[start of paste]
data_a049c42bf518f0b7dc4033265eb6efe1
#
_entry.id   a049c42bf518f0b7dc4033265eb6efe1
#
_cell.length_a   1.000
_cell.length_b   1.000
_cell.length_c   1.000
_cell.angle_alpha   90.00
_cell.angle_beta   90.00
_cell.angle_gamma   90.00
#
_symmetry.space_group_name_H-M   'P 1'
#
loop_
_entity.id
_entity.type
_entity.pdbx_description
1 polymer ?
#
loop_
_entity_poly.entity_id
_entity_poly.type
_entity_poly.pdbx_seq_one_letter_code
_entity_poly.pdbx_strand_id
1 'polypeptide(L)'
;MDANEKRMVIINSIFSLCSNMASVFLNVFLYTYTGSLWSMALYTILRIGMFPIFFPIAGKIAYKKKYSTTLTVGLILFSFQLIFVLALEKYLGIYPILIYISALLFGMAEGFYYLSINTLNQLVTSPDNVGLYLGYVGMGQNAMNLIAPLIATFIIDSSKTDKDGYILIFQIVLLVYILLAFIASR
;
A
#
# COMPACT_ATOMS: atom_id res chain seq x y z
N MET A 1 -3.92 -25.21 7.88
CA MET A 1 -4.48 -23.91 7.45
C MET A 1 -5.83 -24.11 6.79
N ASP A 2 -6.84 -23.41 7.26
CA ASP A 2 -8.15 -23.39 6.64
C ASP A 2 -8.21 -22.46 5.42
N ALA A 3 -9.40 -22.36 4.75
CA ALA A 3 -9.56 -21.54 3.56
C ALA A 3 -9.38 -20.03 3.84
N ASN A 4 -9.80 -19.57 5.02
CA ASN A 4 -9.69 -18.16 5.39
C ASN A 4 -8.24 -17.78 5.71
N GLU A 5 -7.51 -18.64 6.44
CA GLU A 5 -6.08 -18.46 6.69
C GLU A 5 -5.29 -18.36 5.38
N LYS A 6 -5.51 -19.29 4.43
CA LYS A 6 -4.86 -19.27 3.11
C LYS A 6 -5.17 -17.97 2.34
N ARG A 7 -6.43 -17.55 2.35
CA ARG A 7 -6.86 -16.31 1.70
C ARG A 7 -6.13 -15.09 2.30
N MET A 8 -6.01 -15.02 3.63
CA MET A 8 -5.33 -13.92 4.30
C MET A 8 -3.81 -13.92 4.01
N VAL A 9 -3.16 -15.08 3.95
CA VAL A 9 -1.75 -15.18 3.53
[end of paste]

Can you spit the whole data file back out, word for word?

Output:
data_a049c42bf518f0b7dc4033265eb6efe1
#
_entry.id   a049c42bf518f0b7dc4033265eb6efe1
#
_cell.length_a   1.000
_cell.length_b   1.000
_cell.length_c   1.000
_cell.angle_alpha   90.00
_cell.angle_beta   90.00
_cell.angle_gamma   90.00
#
_symmetry.space_group_name_H-M   'P 1'
#
loop_
_entity.id
_entity.type
_entity.pdbx_description
1 polymer ?
#
loop_
_entity_poly.entity_id
_entity_poly.type
_entity_poly.pdbx_seq_one_letter_code
_entity_poly.pdbx_strand_id
1 'polypeptide(L)'
;MDANEKRMVIINSIFSLCSNMASVFLNVFLYTYTGSLWSMALYTILRIGMFPIFFPIAGKIAYKKKYSTTLTVGLILFSFQLIFVLALEKYLGIYPILIYISALLFGMAEGFYYLSINTLNQLVTSPDNVGLYLGYVGMGQNAMNLIAPLIATFIIDSSKTDKDGYILIFQIVLLVYILLAFIASR
;
A
#
# COMPACT_ATOMS: atom_id res chain seq x y z
N MET A 1 -3.92 -25.21 7.88
CA MET A 1 -4.48 -23.91 7.45
C MET A 1 -5.83 -24.11 6.79
N ASP A 2 -6.84 -23.41 7.26
CA ASP A 2 -8.15 -23.39 6.64
C ASP A 2 -8.21 -22.46 5.42
N ALA A 3 -9.40 -22.36 4.75
CA ALA A 3 -9.56 -21.54 3.56
C ALA A 3 -9.38 -20.03 3.84
N ASN A 4 -9.80 -19.57 5.02
CA ASN A 4 -9.69 -18.16 5.39
C ASN A 4 -8.24 -17.78 5.71
N GLU A 5 -7.51 -18.64 6.44
CA GLU A 5 -6.08 -18.46 6.69
C GLU A 5 -5.29 -18.36 5.38
N LYS A 6 -5.51 -19.29 4.43
CA LYS A 6 -4.86 -19.27 3.11
C LYS A 6 -5.17 -17.97 2.34
N ARG A 7 -6.43 -17.55 2.35
CA ARG A 7 -6.86 -16.31 1.70
C ARG A 7 -6.13 -15.09 2.30
N MET A 8 -6.01 -15.02 3.63
CA MET A 8 -5.33 -13.92 4.30
C MET A 8 -3.81 -13.92 4.01
N VAL A 9 -3.16 -15.08 3.95
CA VAL A 9 -1.75 -15.18 3.53